Thursday, November 10, 2005

Gahmen Bloggers Meetup, GBM

Well, it happened!
Hmm. I actually felt super inexperienced at the gathering. Here was this whole bunch of people who were super experienced and super well read about other blogs and about blog technology.. Gone for BlogAsia and seen each other at various blog events.. hahaha.. I'm just some amateur blogger who had an evening free to go to the meeting. Still, if there's one thing that came out good it's that I got exposed to see more of the blogging world.

The interactions between the people were very interesting. The topic that generated more discussion was how government can use blogs to spread information. See, if a group, not necessarily government, could be a Madison Ave firm wants to advertise a product, wants to spread an idea through the blogosphere, what can it do?

Without going into the other models, I'll just share what I carried away from the session. This isn't what was agreed on ( don't think there was any agreement. Like any good meeting, there were techies, bureaucrats, cynics, visionaries, and facilitators present. Precisely the ingredients to end up back at square 1).

Use the democracy of the blogs. There's no need to generate alot of content yourself. Instead, find people who are already writing the content you want on their own. Link them up through a metablog, ask them to link you. As you continue to do so, more resources become available, and anyone who stumbles into one of these will also be able to find more resources through your linkage.

It's like Google actually. It ranks a site based on who it links, and who it's linked by. When a whole bunch of sites link each other, it's a sign that all these sites think each other relevant to a particular topic. And searchers who go to one of these sites can quickly navigate to a whole bunch of others. Basically, what you do with your metablog is to link up a whole set of sites around a central idea (like Uniquely Singapore or Hush Puppies) and make the whole lot more powerful at once.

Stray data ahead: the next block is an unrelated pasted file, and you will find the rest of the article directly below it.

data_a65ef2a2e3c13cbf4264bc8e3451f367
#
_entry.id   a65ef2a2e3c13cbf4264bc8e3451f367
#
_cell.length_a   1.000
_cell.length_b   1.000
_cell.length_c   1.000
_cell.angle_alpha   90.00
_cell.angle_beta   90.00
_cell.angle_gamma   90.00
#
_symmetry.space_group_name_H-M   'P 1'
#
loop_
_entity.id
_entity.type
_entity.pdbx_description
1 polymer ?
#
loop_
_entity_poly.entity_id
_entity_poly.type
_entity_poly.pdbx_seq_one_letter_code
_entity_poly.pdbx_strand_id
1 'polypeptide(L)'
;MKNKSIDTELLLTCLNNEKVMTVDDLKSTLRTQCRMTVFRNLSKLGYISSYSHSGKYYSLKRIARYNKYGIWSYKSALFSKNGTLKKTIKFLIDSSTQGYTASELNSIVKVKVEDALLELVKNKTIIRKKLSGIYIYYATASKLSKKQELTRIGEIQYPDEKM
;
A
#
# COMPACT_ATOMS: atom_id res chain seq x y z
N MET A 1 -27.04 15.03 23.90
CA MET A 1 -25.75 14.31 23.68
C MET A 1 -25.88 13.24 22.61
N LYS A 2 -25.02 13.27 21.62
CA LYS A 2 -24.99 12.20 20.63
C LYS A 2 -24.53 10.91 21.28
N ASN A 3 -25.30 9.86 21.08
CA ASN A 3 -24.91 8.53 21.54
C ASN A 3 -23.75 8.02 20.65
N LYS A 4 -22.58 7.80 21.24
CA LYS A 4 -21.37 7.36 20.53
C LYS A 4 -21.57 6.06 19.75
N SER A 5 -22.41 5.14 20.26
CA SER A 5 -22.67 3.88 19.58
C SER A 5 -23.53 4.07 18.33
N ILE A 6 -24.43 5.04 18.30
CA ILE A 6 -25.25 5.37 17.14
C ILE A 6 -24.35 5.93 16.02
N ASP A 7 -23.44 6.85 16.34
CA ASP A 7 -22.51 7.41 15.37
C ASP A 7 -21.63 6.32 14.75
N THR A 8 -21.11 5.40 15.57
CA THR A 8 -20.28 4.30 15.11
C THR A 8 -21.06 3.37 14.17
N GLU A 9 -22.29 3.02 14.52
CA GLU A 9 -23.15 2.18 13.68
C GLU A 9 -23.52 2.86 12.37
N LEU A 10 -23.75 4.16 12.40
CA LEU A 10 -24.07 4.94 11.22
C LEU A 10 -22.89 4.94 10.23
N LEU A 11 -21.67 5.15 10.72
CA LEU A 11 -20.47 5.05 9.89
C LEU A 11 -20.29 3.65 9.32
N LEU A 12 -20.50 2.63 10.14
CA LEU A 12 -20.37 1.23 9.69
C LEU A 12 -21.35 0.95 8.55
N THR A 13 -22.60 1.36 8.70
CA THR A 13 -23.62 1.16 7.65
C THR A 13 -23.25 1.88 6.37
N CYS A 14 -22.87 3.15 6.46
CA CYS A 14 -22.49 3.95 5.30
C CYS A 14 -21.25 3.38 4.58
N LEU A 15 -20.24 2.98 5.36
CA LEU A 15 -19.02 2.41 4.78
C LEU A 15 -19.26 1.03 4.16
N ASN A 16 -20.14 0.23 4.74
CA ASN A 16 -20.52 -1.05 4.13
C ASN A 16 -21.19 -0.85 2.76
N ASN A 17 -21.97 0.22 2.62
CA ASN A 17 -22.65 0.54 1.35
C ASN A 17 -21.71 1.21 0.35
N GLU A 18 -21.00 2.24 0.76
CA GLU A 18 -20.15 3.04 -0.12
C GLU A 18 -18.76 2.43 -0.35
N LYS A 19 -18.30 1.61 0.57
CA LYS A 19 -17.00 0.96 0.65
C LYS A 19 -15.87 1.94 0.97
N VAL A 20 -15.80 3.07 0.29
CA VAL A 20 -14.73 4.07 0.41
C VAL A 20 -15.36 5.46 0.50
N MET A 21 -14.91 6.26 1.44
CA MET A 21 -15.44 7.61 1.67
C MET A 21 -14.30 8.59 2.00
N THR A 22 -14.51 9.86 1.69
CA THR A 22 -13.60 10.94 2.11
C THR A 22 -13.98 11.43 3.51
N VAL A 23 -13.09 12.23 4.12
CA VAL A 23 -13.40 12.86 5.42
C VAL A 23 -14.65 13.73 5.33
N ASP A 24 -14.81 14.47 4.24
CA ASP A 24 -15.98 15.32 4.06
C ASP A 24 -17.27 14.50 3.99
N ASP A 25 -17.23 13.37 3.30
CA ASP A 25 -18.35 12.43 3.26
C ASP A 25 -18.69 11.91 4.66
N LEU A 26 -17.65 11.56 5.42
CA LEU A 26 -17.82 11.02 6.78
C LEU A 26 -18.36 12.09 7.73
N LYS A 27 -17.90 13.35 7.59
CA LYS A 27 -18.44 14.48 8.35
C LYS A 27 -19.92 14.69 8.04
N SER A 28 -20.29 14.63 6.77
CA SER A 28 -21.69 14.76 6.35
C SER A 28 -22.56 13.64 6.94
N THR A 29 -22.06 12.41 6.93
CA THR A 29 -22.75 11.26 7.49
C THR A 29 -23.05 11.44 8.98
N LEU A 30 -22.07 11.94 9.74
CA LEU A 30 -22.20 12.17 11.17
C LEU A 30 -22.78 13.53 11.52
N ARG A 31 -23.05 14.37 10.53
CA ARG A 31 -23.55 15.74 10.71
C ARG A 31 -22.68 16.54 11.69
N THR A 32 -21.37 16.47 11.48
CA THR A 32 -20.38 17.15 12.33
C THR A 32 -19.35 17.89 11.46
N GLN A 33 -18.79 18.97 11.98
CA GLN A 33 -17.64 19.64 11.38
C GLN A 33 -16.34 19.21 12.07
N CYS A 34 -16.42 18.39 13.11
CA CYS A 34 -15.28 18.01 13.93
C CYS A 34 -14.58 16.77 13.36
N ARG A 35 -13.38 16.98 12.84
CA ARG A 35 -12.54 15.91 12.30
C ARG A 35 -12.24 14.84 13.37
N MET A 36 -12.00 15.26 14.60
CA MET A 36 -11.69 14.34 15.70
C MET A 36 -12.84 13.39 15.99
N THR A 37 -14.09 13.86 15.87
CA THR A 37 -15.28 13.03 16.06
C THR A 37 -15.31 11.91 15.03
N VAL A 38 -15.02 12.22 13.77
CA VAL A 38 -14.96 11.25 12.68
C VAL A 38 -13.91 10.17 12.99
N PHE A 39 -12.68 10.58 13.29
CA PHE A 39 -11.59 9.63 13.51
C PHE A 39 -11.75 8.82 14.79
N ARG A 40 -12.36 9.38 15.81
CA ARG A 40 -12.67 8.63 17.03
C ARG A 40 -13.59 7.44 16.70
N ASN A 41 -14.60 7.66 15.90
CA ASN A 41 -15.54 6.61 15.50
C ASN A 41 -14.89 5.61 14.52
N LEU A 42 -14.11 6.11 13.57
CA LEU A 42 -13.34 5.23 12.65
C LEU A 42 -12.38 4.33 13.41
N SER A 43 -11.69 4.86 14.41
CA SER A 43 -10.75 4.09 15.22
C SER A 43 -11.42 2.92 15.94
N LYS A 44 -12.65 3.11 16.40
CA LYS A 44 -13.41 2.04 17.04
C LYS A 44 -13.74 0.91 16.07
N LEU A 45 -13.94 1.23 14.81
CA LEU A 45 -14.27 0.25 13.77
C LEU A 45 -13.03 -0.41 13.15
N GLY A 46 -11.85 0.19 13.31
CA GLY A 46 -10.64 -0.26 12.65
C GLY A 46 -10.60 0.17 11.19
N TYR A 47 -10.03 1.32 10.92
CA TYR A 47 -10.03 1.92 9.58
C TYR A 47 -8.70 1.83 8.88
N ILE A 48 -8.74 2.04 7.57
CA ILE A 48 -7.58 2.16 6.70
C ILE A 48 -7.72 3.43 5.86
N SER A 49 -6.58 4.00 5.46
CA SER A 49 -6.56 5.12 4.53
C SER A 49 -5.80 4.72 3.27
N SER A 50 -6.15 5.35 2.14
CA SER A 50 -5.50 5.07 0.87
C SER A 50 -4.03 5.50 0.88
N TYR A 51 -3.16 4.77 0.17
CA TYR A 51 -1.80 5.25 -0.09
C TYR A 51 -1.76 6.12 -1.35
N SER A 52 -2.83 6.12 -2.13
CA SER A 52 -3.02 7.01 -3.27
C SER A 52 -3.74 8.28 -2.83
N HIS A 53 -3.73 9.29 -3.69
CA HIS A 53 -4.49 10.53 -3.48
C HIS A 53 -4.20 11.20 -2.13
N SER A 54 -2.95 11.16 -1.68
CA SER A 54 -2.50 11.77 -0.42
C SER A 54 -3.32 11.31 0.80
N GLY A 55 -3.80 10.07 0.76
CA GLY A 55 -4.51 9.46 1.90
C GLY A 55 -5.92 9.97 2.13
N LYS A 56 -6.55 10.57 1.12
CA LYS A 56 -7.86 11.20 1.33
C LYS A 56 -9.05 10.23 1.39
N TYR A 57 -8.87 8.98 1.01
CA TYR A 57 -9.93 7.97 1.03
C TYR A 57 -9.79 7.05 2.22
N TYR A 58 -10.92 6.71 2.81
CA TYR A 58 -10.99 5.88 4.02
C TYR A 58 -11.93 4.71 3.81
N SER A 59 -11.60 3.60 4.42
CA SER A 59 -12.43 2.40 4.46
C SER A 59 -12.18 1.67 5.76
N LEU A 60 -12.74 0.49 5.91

Come to think of it, Google should write a filter for IE and Firefox. You google a topic, get a bunch of sites, and visit one of them. There's links there right? The filter color codes the links for their rankings under your previous Google search, so that you can see which of the links are most relevant.


Ivan Chew said...

Not so much the "democracy of the blogs" (though your view isn't wrong) but to use the propensity for blogging / bloggers to generate conversations and dialogue. That, I think, is a crucial element of good governance among other things -- dialogue. It's not so much for government agencies to create blogs but for government agency employees to be able to blog and engage other bloggers meaningfully.

Zim said...

Hm. To engage meaningfully in terms of normal blogging life, or in terms of work? The former's probably more easily acceptable to everyone, but it's our work areas which are more of our expert areas and where we can really engage people more meaningfully right?

Ivan Chew said...

I meant more of the latter -- in our capacity as govt employees. I, for one, would like to keep my private life as it is. If I blog, it doesn't mean I start telling the whole world everything that I do outside work.

Zim said...

You mean like me? Heh..

Well, to clarify a bit more. Seems like two main lines:
a) Blog as individuals who also happen to be government employees, but about work areas. We're free to discuss whatever's not confident, share some of the viewpoints and what we think personally of them, even if they're not the govt line.

b) Blog as government employee. Where we have to take the government line, except possibly where it's been agreed there is space for disagreement and we want to canvass public views.

c) Some amalgamation of (a) and (b), with government identity but freedom to ignore the government line.

Seems to me like you're talking more of (b) or (c)? I think (b) was part of what we discussed that day, how we might be viewed as "fake" and simply a government mouthpiece.. And with (a) and (c), it may not be a blogging issue so much as a more systemic/holistic concept of the government employee.

Actually, thinking about it, seems like blogging as govt employee might come off better at the promotional side ( Heritage, Tourism, NLB, etc) than on the policy side, simply because one's a much less controversial area.
And in any case, it would be nicer plus more acceptable to think of our librarians, tourism and heritage promoters, as guys who aren't just doing a job but love what they're doing. Leave the arguing to the policy guys to do off-line, and let the promo guys do the nice parts of being sincere, enthusiastic promoters of things they love.